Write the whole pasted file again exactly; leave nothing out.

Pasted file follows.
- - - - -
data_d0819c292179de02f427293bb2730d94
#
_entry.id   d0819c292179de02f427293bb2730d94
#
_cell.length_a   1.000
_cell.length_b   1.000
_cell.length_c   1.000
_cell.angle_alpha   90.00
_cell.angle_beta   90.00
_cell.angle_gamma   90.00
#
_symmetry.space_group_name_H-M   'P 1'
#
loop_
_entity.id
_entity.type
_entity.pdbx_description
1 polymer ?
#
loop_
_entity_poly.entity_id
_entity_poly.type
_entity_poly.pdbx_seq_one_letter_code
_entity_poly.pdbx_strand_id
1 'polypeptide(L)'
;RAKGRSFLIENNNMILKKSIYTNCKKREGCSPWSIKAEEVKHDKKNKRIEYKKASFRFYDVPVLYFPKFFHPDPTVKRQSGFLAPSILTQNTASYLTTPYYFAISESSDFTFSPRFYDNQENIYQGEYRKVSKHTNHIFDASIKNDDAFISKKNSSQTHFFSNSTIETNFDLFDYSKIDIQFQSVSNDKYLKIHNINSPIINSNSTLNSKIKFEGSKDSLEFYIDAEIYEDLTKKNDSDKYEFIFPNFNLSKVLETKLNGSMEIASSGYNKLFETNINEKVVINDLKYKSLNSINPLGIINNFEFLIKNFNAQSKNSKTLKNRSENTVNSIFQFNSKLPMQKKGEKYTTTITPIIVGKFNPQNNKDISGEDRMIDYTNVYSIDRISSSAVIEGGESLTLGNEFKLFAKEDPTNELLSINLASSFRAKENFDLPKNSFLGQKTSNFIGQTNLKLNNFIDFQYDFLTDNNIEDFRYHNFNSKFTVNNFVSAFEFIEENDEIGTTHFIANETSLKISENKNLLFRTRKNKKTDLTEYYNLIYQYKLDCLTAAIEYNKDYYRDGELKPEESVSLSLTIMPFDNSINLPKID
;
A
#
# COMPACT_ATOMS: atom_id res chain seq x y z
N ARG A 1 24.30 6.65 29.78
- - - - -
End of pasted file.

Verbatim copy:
data_d0819c292179de02f427293bb2730d94
#
_entry.id   d0819c292179de02f427293bb2730d94
#
_cell.length_a   1.000
_cell.length_b   1.000
_cell.length_c   1.000
_cell.angle_alpha   90.00
_cell.angle_beta   90.00
_cell.angle_gamma   90.00
#
_symmetry.space_group_name_H-M   'P 1'
#
loop_
_entity.id
_entity.type
_entity.pdbx_description
1 polymer ?
#
loop_
_entity_poly.entity_id
_entity_poly.type
_entity_poly.pdbx_seq_one_letter_code
_entity_poly.pdbx_strand_id
1 'polypeptide(L)'
;RAKGRSFLIENNNMILKKSIYTNCKKREGCSPWSIKAEEVKHDKKNKRIEYKKASFRFYDVPVLYFPKFFHPDPTVKRQSGFLAPSILTQNTASYLTTPYYFAISESSDFTFSPRFYDNQENIYQGEYRKVSKHTNHIFDASIKNDDAFISKKNSSQTHFFSNSTIETNFDLFDYSKIDIQFQSVSNDKYLKIHNINSPIINSNSTLNSKIKFEGSKDSLEFYIDAEIYEDLTKKNDSDKYEFIFPNFNLSKVLETKLNGSMEIASSGYNKLFETNINEKVVINDLKYKSLNSINPLGIINNFEFLIKNFNAQSKNSKTLKNRSENTVNSIFQFNSKLPMQKKGEKYTTTITPIIVGKFNPQNNKDISGEDRMIDYTNVYSIDRISSSAVIEGGESLTLGNEFKLFAKEDPTNELLSINLASSFRAKENFDLPKNSFLGQKTSNFIGQTNLKLNNFIDFQYDFLTDNNIEDFRYHNFNSKFTVNNFVSAFEFIEENDEIGTTHFIANETSLKISENKNLLFRTRKNKKTDLTEYYNLIYQYKLDCLTAAIEYNKDYYRDGELKPEESVSLSLTIMPFDNSINLPKID
;
A
#
# COMPACT_ATOMS: atom_id res chain seq x y z
N ARG A 1 24.30 6.65 29.78